January 31st.—In the evening there were more "alarms and excursions." Another night attack supposed to be coming off Two companies of the Norfolks and the 20th were brought over from Kurna to reinforce us, so we went out to the trenches with loins girded. However, we only got the ordinary Arab snipers at about 3 a.m., whereat we all turned out and stood to arms, got very cold, and then went to bed again.
February 1st.—It is getting quite hot now in the middle of the day, though still cold at night. About every sixth nigbt one's turn comes to sleep out with one's platoon in either No. 3 Redoubt, held by a whole company, or in the 3A trenches, which are garrisoned by one platoon. Then once or often twice a week one has to sleep in the trenches of the perimeter. So really there are two sets of outposts, and as a rule only one company spends the night in tents.
February 2nd.—Heard tonight that 1,000 Turks are expected to attack, so the whole force was on outpost.
February 3rd.—Last night's alarm was false. My platoon's first night in tents for six nights.
February 5th.—About 4.30 p.m. large numbers of Arabs with flags appeared on the other side of the river, beyond Camp Tigris. The "Espiegle" and the Kurna guns shelled them, and the "Miner" went up river and got into them with 3-prs and machine-guns. They say that they laid a lot of them out.
February 6th.—We went into No. 3 Redoubt at 1 p.m., paraded at 3, and the Viceroy inspected us at 4 p.m.
February 8th.—Some sniping last night. The 119th bagged one Arab and wounded another. Whenever there is sniping, we hear shots from a very large-bore rifle (I should think about .500). No one has seen the Arab who uses it, but the men have christened him "Blunderbuss Bill."
February 9th.—The West Kent Regiment has arrived. Our men are being trained to use the native boats (bellums). Morland is to command the Bellum Brigade and I the Regimental boats. This is a new departure and should be interesting, but what the boats are to be used for we do not know yet—possibly for "strafing" marsh Arabs.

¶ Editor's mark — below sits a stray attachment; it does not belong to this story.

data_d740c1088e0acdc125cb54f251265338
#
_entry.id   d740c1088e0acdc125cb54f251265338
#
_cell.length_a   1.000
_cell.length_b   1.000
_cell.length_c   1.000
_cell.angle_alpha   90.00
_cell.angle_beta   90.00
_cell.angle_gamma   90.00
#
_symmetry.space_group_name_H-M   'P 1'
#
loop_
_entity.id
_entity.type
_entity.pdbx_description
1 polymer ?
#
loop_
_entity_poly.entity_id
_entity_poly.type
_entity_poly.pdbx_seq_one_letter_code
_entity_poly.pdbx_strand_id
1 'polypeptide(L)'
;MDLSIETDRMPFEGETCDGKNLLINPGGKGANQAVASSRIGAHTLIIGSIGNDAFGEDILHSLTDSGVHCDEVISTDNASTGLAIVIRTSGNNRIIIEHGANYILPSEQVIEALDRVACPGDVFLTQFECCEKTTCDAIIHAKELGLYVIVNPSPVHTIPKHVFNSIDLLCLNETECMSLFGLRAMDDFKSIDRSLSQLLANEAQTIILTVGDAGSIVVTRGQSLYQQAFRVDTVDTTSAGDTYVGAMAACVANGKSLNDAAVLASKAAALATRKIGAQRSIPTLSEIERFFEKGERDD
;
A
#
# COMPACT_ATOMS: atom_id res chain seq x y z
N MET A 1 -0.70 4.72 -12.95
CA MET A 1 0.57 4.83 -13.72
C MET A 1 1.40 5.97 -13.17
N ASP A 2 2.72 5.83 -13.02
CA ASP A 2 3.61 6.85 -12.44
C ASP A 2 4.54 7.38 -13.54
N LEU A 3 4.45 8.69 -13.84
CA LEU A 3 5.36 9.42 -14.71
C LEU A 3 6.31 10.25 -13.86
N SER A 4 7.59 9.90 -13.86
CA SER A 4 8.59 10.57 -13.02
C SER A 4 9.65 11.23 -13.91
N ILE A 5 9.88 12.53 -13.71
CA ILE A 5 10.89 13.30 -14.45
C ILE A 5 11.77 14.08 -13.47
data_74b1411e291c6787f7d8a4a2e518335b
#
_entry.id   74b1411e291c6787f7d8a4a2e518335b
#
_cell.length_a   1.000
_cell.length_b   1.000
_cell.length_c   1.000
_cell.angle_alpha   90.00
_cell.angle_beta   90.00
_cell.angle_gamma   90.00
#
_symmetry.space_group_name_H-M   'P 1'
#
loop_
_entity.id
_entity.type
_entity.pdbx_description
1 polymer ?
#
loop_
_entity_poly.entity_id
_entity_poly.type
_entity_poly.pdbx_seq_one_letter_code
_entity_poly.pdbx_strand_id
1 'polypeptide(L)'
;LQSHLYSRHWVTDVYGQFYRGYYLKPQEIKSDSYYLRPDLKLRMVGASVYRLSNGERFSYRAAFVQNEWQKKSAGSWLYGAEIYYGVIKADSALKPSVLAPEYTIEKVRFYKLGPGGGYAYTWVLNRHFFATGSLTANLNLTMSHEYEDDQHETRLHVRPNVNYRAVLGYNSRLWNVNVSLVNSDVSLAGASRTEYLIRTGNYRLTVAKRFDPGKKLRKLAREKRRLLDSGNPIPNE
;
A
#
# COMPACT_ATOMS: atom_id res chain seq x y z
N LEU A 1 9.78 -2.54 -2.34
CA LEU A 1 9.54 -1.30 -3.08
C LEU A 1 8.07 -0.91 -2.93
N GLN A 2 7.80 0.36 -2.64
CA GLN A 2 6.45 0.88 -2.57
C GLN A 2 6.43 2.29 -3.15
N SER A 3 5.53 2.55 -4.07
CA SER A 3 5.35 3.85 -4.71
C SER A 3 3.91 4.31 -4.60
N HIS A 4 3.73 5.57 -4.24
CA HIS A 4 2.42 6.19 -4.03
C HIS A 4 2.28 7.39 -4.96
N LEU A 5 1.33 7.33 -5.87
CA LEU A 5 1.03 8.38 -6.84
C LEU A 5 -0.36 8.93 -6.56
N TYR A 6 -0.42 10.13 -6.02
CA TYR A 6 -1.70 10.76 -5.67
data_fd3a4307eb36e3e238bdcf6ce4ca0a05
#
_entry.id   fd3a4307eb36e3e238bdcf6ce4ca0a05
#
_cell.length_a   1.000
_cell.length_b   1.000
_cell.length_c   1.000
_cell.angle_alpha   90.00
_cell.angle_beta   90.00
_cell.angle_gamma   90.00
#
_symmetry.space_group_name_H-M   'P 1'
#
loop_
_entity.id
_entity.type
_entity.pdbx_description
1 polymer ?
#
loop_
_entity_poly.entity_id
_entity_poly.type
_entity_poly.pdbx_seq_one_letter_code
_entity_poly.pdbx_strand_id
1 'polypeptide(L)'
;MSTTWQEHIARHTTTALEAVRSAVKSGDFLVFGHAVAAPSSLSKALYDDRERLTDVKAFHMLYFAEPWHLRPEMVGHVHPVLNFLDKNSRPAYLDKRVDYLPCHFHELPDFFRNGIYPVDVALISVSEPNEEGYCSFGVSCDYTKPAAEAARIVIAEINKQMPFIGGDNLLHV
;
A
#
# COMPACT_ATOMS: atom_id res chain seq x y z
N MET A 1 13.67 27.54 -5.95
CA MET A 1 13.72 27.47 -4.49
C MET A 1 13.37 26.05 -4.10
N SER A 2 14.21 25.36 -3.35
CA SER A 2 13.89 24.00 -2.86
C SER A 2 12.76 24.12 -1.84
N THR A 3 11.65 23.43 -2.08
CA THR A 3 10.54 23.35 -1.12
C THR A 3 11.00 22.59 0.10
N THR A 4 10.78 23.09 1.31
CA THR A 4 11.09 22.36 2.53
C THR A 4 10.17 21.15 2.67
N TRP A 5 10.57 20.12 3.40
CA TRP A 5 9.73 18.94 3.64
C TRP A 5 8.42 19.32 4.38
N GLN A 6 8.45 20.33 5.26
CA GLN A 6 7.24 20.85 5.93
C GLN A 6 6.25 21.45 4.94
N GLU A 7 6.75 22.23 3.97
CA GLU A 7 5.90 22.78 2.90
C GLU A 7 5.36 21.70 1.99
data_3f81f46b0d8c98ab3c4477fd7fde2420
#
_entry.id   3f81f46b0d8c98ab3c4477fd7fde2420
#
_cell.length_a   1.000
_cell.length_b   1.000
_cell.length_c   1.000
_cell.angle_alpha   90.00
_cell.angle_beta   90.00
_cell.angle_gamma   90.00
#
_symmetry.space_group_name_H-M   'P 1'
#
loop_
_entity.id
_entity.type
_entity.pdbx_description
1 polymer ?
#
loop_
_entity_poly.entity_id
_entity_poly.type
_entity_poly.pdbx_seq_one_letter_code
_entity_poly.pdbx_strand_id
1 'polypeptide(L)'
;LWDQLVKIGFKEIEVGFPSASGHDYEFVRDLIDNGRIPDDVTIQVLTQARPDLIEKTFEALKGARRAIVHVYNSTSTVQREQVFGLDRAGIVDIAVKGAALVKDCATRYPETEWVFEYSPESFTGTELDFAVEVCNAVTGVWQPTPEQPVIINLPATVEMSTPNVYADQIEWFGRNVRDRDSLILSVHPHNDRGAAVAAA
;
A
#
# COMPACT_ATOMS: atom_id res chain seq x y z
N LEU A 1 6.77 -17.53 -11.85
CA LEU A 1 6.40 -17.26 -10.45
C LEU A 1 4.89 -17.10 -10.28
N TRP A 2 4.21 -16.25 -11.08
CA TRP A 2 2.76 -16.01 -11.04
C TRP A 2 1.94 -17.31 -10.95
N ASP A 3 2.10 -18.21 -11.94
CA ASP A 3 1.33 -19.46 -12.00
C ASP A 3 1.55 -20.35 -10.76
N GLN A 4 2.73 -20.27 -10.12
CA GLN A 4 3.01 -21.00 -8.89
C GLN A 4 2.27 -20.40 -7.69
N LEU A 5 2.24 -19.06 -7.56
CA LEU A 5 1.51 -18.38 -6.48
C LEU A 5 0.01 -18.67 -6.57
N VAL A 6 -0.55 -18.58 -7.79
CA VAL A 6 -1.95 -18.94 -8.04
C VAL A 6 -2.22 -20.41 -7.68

February 11th.—Very wet and cold. On fatigue in the morning, filling in old Turkish trenches, which they think are used at night by snipers. Unearthed a lot of very dead Arabs—a beastly job. We had an alarm tonight, an attack thought to be imminent, so we all slept in the trenches. This morning Courtis stuck a pig measuring 35 ½ inches and scaling 280 lb, when dressed.
February 12th.—Not even a sniper put in an appearance last night. The Tigris is rising rapidly.
February 14th.—Hard at work with the bellums morning and afternoon. We had to use shovels, as there were no paddles. Each company has one boat, with a crew of eight men. Some of the men from the neighbourhood of the Thames are all right, but it will take a lot of patience and practice to make anything of the others.
February 15th.—No excitements. I think everyone is getting very slack and stale. This inaction is very bad for us all. It rained hard all night.
From the Diary of Lieut. J. J. Powell (regimental signalling! officer).
February 16th.—"S" Battery R.H.A. and 16th Cavalry are reported to have arrived at Basra, and are to remain there for the present. All shipping on the river is being collected at Basra ready for an advance up the Karun River, as some days ago the Turks cut the oil-pipe line between Ahwaz and Abadan. The water everywhere is rising very quickly; Fort Snipe, on the opposite bank, above Kurna, will soon be under water, so it is to be rebuilt about 300 yards inland.
February 17th.—Half the Norfolks left Kurna at 10 a.m., after 12 hours' notice, for Ahwaz, with orders to trans-ship at Basra, as all vessels are wanted here for moving troops, owing to the sudden rise of water. During last night the river bank was broken through at twenty-two places hereabouts, and the water among the trees rose nine inches, completely isolating No. 4 Redoubt, which has, consequently, to be abandoned. The road to Gunner Pier was also broken. This afternoon we had all available men on fatigue, building a bund in hopes of stopping the water, but it seems impossible to build it fast enough.